Because an interface only describes functionality, not state. A non-constant variable is part of the state of an object (or class, when static). As an interface does not describe the object state, it would be meaningless to have non-constants in it.
I think you know we cannot create object for an Interface.we can create object for implementors .Think like this, static variables can be accessed by reference ok.so this copy is available for all objects implementing those interfaces.If from one object value changes then other can access that value(change) this will lead to messy,so we place final
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I have also a similar kind of confusion in my mind.. Please help me out..
Interface is a contract. (I agree) Interface are means to be used to create generic behaviours (methods) and attributes (variables), so that implementor classes will get through inheritance. (I agree and believe on this)
But my confusion is that, If I my classes gonna get an attribute from an interface, then I can not modify it as per my class requirement.
So why do have all the variables are by default public static final ? Isn't it would have better like if just public / protected variables (no static)
Then I could have easily get the color through inheritance and whenever I want to change color of my car I could have done that easily..
what do you say..
why do have all the variables are by default public static final, then ?
We can do it !!
Shibaram, You could write a getColor() method and have your subclasses implement that. If you want to provide a default implementation, maybe you need an abstract class and not an interface.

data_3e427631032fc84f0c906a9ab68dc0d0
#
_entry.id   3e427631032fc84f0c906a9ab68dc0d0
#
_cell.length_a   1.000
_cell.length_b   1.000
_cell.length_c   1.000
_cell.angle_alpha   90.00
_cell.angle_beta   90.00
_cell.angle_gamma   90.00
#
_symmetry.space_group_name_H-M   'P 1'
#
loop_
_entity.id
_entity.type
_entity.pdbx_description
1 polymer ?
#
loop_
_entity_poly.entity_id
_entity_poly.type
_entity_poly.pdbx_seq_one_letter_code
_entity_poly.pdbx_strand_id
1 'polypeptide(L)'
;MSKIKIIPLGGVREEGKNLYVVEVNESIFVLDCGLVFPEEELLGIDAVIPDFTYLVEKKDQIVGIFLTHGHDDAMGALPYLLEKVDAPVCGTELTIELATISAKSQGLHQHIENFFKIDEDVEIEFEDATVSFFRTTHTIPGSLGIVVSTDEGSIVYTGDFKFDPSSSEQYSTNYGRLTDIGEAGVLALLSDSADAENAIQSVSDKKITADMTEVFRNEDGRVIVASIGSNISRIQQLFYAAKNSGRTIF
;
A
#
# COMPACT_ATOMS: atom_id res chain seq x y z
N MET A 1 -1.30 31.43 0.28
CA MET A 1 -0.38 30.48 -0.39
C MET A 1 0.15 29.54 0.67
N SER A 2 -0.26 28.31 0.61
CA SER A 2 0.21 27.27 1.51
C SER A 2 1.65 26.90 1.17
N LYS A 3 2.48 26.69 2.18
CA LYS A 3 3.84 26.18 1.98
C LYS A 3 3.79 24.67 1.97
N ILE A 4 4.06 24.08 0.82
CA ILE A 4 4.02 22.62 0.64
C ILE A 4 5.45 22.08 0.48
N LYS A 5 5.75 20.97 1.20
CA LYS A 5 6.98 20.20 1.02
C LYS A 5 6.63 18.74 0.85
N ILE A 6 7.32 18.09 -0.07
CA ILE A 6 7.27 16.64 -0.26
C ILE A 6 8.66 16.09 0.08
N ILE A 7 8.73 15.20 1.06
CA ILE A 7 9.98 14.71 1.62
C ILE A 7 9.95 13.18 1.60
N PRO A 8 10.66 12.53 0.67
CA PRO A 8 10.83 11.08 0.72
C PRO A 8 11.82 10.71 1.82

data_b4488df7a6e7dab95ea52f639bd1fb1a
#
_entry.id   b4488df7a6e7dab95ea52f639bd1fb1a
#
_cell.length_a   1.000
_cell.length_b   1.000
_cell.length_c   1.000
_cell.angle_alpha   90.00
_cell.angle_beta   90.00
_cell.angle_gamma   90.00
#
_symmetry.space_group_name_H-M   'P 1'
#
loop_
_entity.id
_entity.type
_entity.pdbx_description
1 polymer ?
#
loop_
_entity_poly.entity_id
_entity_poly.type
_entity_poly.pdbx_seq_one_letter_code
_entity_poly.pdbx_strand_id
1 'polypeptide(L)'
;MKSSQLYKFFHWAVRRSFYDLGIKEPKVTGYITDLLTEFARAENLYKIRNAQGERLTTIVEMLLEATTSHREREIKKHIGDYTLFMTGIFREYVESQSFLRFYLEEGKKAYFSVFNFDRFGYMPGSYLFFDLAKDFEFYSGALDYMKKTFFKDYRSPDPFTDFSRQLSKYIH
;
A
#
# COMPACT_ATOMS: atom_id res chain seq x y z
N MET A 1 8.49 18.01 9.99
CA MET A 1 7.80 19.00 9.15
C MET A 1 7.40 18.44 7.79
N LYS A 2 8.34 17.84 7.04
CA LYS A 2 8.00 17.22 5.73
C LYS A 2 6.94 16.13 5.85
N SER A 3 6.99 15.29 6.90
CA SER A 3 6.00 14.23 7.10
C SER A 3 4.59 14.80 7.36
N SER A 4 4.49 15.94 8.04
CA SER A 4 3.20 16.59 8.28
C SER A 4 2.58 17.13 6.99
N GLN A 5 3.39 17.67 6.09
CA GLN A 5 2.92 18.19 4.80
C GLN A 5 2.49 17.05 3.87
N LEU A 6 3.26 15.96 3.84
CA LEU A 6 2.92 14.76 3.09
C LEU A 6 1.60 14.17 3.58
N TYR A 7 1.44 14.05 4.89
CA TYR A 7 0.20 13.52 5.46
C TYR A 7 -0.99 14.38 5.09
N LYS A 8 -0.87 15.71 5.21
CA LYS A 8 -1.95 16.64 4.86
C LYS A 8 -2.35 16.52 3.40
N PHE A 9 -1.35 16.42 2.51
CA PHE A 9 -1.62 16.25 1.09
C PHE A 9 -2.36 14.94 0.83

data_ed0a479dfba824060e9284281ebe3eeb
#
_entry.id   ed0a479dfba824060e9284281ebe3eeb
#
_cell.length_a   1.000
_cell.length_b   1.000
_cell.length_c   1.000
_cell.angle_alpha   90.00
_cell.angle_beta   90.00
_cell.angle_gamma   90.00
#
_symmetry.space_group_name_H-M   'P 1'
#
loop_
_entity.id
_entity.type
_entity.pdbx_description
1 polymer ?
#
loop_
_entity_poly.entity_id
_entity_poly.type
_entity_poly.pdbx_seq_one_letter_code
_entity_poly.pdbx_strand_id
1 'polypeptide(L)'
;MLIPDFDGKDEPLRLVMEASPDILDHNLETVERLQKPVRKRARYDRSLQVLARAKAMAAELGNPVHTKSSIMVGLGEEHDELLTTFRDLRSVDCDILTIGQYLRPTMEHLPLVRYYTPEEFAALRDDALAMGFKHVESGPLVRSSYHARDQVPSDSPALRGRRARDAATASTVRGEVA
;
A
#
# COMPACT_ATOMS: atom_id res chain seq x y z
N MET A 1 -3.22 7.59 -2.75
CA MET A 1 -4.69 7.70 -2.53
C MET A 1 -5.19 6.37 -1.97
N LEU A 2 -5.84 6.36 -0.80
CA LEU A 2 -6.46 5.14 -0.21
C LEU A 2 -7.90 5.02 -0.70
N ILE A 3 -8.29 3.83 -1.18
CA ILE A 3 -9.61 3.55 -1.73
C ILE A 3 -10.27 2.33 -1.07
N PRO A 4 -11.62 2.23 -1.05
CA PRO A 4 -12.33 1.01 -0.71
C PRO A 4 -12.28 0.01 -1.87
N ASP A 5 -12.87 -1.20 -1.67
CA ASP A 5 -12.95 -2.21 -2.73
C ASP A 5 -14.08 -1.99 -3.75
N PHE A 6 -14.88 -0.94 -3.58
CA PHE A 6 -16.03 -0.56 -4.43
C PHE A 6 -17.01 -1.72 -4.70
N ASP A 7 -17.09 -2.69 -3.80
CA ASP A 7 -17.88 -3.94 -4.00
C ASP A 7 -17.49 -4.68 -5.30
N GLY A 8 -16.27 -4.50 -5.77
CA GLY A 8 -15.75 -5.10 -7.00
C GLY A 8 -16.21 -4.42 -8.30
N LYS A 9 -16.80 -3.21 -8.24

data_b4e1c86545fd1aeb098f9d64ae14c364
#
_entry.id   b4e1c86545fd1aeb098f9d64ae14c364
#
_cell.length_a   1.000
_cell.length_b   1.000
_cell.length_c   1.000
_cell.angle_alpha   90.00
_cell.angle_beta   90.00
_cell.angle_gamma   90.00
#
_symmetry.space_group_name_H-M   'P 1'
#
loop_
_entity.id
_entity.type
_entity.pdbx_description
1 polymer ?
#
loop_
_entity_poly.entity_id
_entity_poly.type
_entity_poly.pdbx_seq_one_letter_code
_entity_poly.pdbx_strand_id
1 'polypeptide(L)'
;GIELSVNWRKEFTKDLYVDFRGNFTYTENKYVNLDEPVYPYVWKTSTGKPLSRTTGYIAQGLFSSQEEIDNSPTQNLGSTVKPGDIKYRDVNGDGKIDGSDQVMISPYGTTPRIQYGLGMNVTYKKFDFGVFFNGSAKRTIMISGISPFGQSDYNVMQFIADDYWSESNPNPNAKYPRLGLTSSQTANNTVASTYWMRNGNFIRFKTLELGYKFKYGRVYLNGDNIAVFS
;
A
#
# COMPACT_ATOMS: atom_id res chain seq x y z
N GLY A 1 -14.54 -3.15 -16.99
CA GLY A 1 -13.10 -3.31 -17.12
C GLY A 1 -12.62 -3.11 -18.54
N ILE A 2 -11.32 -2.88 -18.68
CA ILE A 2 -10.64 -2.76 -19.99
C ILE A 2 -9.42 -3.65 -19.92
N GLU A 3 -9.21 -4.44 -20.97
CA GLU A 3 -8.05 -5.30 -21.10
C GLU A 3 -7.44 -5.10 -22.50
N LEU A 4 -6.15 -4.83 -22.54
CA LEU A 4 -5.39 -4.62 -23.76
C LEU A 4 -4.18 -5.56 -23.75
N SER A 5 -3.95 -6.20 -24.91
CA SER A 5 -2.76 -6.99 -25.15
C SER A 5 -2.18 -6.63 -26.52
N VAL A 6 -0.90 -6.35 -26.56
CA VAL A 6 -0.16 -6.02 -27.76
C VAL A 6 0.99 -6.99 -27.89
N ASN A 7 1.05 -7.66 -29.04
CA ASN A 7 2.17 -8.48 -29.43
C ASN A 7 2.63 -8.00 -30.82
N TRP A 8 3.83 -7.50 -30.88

Also, "public class MyClass implements MyInterface" is an anti-pattern for inheriting constants. Interfaces are meant to inherit methods or references constants statically. In Java 5+ you can even use static imports to avoid referring to the "constants interface" all over.
[Jeanne]:Also, "public class MyClass implements MyInterface" is an anti-pattern for inheriting constants.
Well, not quite. It's an anti-pattern if the constants are only inherited for internal use, because those constants become part of the public API. It's not an anti-pattern if the constants are intended to be part of the public API. The best example I know of in the standard libraries are WindowConstants and SwingConstants. You're supposed to see DISPOSE_IN_CLOSE and such when you look at the public API of a JFrame - you use that constant from outside the class. That's fine. It's when you expose purely internal details that constant interfaces are an anti-pattern.
I admit, I shudder a bit when I hold up something in Swing as an example of good design. And in the modern age (JDK 5+), all the examples I can think of for a valid constant interface pattern would probably be better implemented using enums. But remember these were not available when Swing was designed, and the Typesafe Enumeration pattern was not generally known (if it was known at all). So while I may well have doe other things differently, I believe that the use of constant interfaces in WindowConstants and SwingConstants is perfectly valid.
I suspect this is far from shibaram sahoo's original question. That has already been addressed pretty well - but I would add this: why do you think this sort of functionality should be in an interface, anyway? You could simply create a superclass, perhaps an abstract superclass, to include whatever behaviors you want. Of course you can only extend one class in Java - but if that is your objection, then your question is really: why doesn't Java allow multiple inheritance of implementations? This is another FAQ I think. You could probably find many previous discussions of this issue using the Search of FAQ links provided by the forum. I'll skip that though, since I don't even know if that is really your question. [ August 29, 2008: Message edited by: Mike Simmons ]
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Originally posted by Mike Simmons: Well, not quite. It's an anti-pattern if the constants are only inherited for internal use, because those constants become part of the public API. It's not an anti-pattern if the constants are intended to be part of the public API.